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Publication numberUS2009700 A
Publication typeGrant
Publication dateJul 30, 1935
Filing dateApr 10, 1933
Priority dateApr 10, 1933
Publication numberUS 2009700 A, US 2009700A, US-A-2009700, US2009700 A, US2009700A
InventorsMcmurdo Hew B
Original AssigneeMcmurdo Hew B
Export CitationBiBTeX, EndNote, RefMan
External Links: USPTO, USPTO Assignment, Espacenet
Glasses
US 2009700 A
Abstract  available in
Images(1)
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Claims  available in
Description  (OCR text may contain errors)

July 30, 1935. H, B, MC URDO 2,009,700

GLASSES I I 1 Filed April 10, 1933 IN V EN TOR.

A TTORNEYSQ Patented July 30, 1935 UNITED STATES PATENT OFFICE GLASSES Hew B. 'McMurdo; Atlanta, Ga. Application April 10,1933, Serial No. 665,292 5 Claims. (01. 88-41) This inventionrelates to apparatus for the use of golfers, and includes means whereby the player is enabled to line or. groove his stroke, with attendant benefits to his game.

In golf, a correct stroke is very important. Once the player has mastered the fundamentals of stance, grip and swing,v his progress in the game will depend largely upon his ability toireproduce the correct swing time after time until the muscles together with all other anatomical a,

structure concerned become co-ordinated in the production of .asound swing. When this condition has been brought about, the stroke-is said to be grooved. Many golfers play over long periods of time without marked improvement, and the main reason forthis is that their strokes, without their knowing it, are seldom made twice alike, and hence cannot become grooved. .Experts, on the contrary, through years of painstaking practice and study, have-learned to make their strokes alike, and when this state is achieved, successful golf is the reward. 4

Of prime importance in securing a sound golf stroke is the factor of balance. Once started in the right line, the club willtend to hold its course until outside forces cause a. change, which forces may comprise anything that tends to throw the player off balance. In this regard, the golfers 'head is particularly significant. The average human head weighs from 10 to 14 pounds, and during the golf swing itoccupi'es a position at the top of a concave are, which fact at once makes apparent its importance as a balancing agent during the golf stroke, any head movement out of ,proper position resulting at once in unbalancing the remainder of the body, with attendant disas-- trous effects upon the swing. In fact, it may be taken as established, that no golf swing can be wellbalanced unless the headremains in its' vice to maintain the head incorrect position during the golf stroke.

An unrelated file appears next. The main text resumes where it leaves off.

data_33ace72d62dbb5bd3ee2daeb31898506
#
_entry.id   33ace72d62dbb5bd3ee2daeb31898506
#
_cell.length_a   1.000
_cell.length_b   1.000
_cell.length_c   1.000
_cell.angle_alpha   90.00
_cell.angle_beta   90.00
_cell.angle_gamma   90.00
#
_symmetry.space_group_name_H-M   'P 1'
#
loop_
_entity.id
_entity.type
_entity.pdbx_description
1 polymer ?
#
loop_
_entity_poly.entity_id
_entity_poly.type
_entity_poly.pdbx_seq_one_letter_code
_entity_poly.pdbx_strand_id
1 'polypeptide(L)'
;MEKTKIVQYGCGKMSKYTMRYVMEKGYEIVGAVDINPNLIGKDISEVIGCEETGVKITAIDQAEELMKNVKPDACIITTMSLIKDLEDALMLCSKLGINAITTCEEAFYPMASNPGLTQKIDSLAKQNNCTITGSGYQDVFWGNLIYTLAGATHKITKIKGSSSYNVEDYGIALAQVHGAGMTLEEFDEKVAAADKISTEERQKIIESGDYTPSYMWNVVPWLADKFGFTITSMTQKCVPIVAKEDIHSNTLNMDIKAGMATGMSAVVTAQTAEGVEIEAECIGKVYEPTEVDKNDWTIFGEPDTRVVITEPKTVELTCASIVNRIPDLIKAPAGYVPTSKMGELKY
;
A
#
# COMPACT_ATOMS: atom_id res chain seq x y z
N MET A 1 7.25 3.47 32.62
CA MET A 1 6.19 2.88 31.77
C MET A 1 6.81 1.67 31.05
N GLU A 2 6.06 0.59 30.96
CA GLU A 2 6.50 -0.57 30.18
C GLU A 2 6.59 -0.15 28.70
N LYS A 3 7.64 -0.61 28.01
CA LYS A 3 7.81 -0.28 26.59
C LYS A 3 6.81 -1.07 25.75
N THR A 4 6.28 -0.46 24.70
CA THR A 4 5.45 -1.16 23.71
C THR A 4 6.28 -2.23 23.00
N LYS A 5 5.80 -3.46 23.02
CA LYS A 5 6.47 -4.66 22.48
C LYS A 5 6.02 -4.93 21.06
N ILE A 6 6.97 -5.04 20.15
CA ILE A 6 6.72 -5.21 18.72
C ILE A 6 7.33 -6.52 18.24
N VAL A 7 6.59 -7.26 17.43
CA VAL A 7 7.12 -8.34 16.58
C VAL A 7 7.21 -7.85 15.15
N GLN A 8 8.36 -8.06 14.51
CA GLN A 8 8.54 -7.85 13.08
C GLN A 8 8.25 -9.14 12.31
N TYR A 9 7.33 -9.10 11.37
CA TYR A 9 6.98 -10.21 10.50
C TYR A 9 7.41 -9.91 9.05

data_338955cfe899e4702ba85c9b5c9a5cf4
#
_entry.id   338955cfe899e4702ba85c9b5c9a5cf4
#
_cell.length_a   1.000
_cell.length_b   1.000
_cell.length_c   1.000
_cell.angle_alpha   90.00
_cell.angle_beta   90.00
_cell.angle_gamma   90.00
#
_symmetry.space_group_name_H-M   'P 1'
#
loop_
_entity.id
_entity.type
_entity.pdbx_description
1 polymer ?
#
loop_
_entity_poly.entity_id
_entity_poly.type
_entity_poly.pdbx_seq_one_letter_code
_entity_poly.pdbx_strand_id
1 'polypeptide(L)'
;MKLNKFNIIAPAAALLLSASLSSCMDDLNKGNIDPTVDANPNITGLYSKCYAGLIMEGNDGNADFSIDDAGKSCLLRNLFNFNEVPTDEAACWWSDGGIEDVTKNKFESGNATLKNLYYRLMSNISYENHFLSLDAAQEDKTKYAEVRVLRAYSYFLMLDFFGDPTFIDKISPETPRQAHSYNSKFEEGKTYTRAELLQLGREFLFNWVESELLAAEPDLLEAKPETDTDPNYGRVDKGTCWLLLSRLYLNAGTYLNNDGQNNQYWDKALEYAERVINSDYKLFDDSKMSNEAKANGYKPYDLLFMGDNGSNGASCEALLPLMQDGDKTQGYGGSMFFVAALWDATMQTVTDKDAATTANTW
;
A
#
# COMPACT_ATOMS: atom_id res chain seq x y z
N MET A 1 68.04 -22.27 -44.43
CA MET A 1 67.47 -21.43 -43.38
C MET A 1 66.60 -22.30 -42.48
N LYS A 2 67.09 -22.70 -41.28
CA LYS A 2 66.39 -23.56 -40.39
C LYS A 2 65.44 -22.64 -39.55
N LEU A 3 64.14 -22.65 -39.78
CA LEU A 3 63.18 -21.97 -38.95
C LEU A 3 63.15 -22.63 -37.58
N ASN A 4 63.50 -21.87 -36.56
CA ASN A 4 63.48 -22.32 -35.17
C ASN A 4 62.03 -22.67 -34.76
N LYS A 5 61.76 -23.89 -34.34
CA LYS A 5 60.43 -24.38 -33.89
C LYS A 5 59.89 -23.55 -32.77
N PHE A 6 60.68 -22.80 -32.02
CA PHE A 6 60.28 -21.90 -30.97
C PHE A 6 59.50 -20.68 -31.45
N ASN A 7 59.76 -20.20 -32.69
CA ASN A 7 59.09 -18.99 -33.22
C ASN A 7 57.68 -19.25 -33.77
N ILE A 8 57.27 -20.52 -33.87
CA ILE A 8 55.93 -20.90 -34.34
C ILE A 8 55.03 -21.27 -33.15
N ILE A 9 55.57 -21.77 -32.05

Another object is toprovide a special lens in a device of this type, the construction of which makes possible the functioning of said device in an eihcient and satisfactory manner;

A further object is to provide in a device. of this kind, means in the nature of guide lines to further assist the golfer in grooving his swing.

A still further object is to provide in agdevice of the foregoing type, means for adapting it to individuals of varying ages and golfing characteristics.

These and other objects made apparent throughout the further description of this invention are accomplished by means of my grooved stroke golf lens, the better understanding of which is made possible by reference to the drawing herein, in which: